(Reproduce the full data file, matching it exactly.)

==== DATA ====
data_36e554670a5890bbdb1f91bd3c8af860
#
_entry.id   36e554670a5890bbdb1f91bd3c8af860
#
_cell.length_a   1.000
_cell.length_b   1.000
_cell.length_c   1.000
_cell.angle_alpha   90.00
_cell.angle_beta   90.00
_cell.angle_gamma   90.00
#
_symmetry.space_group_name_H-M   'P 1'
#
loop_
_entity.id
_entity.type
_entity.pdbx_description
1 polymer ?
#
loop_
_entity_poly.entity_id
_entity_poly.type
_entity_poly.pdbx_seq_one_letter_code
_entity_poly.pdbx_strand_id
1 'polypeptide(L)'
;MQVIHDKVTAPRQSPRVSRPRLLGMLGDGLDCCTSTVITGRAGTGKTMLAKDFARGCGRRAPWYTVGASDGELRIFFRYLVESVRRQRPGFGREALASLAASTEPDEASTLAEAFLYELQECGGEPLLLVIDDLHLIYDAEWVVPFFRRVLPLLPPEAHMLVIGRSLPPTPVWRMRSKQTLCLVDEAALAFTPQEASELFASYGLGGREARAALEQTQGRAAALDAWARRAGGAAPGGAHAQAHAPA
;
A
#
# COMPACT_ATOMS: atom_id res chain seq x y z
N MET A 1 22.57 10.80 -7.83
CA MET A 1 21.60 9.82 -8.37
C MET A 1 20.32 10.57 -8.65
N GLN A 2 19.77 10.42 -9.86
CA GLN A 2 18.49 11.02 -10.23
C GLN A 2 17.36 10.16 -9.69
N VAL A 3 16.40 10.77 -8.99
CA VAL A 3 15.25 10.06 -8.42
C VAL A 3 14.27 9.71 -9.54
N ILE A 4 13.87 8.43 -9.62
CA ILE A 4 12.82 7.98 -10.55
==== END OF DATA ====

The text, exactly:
data_36e554670a5890bbdb1f91bd3c8af860
#
_entry.id   36e554670a5890bbdb1f91bd3c8af860
#
_cell.length_a   1.000
_cell.length_b   1.000
_cell.length_c   1.000
_cell.angle_alpha   90.00
_cell.angle_beta   90.00
_cell.angle_gamma   90.00
#
_symmetry.space_group_name_H-M   'P 1'
#
loop_
_entity.id
_entity.type
_entity.pdbx_description
1 polymer ?
#
loop_
_entity_poly.entity_id
_entity_poly.type
_entity_poly.pdbx_seq_one_letter_code
_entity_poly.pdbx_strand_id
1 'polypeptide(L)'
;MQVIHDKVTAPRQSPRVSRPRLLGMLGDGLDCCTSTVITGRAGTGKTMLAKDFARGCGRRAPWYTVGASDGELRIFFRYLVESVRRQRPGFGREALASLAASTEPDEASTLAEAFLYELQECGGEPLLLVIDDLHLIYDAEWVVPFFRRVLPLLPPEAHMLVIGRSLPPTPVWRMRSKQTLCLVDEAALAFTPQEASELFASYGLGGREARAALEQTQGRAAALDAWARRAGGAAPGGAHAQAHAPA
;
A
#
# COMPACT_ATOMS: atom_id res chain seq x y z
N MET A 1 22.57 10.80 -7.83
CA MET A 1 21.60 9.82 -8.37
C MET A 1 20.32 10.57 -8.65
N GLN A 2 19.77 10.42 -9.86
CA GLN A 2 18.49 11.02 -10.23
C GLN A 2 17.36 10.16 -9.69
N VAL A 3 16.40 10.77 -8.99
CA VAL A 3 15.25 10.06 -8.42
C VAL A 3 14.27 9.71 -9.54
N ILE A 4 13.87 8.43 -9.62
CA ILE A 4 12.82 7.98 -10.55